Cool ... can we now have the filter vs hood flame war? ;) 

- Siddhartha
Anonymous
February 24, 2005 6:37:36 AM

Archived from groups: rec.photo.digital (More info?)

In message <230220051823507116%rag@nospam.techline.com>,
Randall Ainsworth <rag@nospam.techline.com> wrote:

>A piece of glass in front of your lens will not improve any photograph.

I suppose you prefer glare over what a polarizer does?

A weak blue channel under incandescent, instead of a full one with a
blue filter?

The intelligent thing to say might be, "think twice before using
unnecessary filters, and remember that extremely high contrast scenes
may reflect more visibly with extra glass surfaces".

Like just about everything else in this world, some choices are better
for some things, and some are better for other things. No
black-and-white.
--

<>>< ><<> ><<> <>>< ><<> <>>< <>>< ><<>
John P Sheehy <JPS@no.komm>
><<> <>>< <>>< ><<> <>>< ><<> ><<> <>><
Anonymous
February 24, 2005 6:37:37 AM

Archived from groups: rec.photo.digital (More info?)

In article <tmiq11dviojuakhs3shsfe2tqiefq1nchh@4ax.com>, <JPS@no.komm>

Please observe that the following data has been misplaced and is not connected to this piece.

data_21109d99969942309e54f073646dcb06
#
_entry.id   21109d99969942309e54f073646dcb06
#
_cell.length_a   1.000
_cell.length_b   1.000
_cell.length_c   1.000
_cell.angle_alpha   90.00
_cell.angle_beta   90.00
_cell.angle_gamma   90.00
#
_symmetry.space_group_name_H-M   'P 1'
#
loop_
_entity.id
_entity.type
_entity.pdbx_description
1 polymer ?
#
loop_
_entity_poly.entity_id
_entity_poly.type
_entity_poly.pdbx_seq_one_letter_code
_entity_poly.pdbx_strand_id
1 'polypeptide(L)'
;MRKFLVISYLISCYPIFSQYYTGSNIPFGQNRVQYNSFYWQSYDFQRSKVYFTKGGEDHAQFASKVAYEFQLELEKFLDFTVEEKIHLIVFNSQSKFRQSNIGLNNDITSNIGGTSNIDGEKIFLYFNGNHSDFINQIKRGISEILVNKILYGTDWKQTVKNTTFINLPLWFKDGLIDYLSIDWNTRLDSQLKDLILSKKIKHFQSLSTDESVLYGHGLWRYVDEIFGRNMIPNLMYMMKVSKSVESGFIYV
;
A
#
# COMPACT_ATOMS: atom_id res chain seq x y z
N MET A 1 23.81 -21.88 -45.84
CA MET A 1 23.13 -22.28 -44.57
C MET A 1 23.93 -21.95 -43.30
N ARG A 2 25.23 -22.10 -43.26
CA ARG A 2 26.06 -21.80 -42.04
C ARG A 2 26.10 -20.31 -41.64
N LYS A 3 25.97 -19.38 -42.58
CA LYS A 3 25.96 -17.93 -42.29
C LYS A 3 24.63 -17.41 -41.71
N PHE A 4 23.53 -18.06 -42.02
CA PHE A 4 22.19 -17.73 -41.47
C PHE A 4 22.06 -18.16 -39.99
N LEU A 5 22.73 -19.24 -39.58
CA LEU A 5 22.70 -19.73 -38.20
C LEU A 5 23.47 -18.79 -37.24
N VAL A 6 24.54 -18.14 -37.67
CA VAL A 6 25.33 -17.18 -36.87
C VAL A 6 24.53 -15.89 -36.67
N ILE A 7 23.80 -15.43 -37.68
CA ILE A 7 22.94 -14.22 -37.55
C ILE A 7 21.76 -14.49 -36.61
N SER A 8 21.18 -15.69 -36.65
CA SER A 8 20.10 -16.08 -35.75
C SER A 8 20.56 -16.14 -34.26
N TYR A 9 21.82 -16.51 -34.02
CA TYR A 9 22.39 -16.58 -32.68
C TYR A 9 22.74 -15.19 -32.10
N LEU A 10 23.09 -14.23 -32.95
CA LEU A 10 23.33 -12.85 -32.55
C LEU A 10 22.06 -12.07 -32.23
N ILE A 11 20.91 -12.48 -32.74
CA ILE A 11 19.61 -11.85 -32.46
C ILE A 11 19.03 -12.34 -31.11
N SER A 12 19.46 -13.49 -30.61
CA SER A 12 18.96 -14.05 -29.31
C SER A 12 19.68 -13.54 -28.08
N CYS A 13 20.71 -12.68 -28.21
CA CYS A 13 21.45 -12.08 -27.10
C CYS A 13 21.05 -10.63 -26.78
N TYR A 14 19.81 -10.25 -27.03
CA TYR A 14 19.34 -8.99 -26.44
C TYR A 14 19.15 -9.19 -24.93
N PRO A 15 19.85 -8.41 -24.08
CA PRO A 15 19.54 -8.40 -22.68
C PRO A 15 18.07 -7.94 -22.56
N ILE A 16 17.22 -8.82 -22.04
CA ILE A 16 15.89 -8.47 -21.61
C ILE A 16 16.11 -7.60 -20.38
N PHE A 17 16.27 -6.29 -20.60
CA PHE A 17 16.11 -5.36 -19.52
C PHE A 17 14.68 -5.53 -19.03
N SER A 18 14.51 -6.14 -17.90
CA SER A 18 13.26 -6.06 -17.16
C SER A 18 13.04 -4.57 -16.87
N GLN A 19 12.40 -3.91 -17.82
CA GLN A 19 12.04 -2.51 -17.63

wrote:

> In message <230220051823507116%rag@nospam.techline.com>,
> Randall Ainsworth <rag@nospam.techline.com> wrote:
>
> >A piece of glass in front of your lens will not improve any photograph.
>
> I suppose you prefer glare over what a polarizer does?

A polarizer is a special purpose filter. You certainly wouldn't want to
leave one on all the time, unless you're always shooting at a 30-degree
angle to non-metallic glare or 90-degrees to the sun.
Anonymous
February 24, 2005 8:03:36 AM

Archived from groups: rec.photo.digital (More info?)

In message <230220052030547782%rag@nospam.techline.com>,
Randall Ainsworth <rag@nospam.techline.com> wrote:

>In article <tmiq11dviojuakhs3shsfe2tqiefq1nchh@4ax.com>, <JPS@no.komm>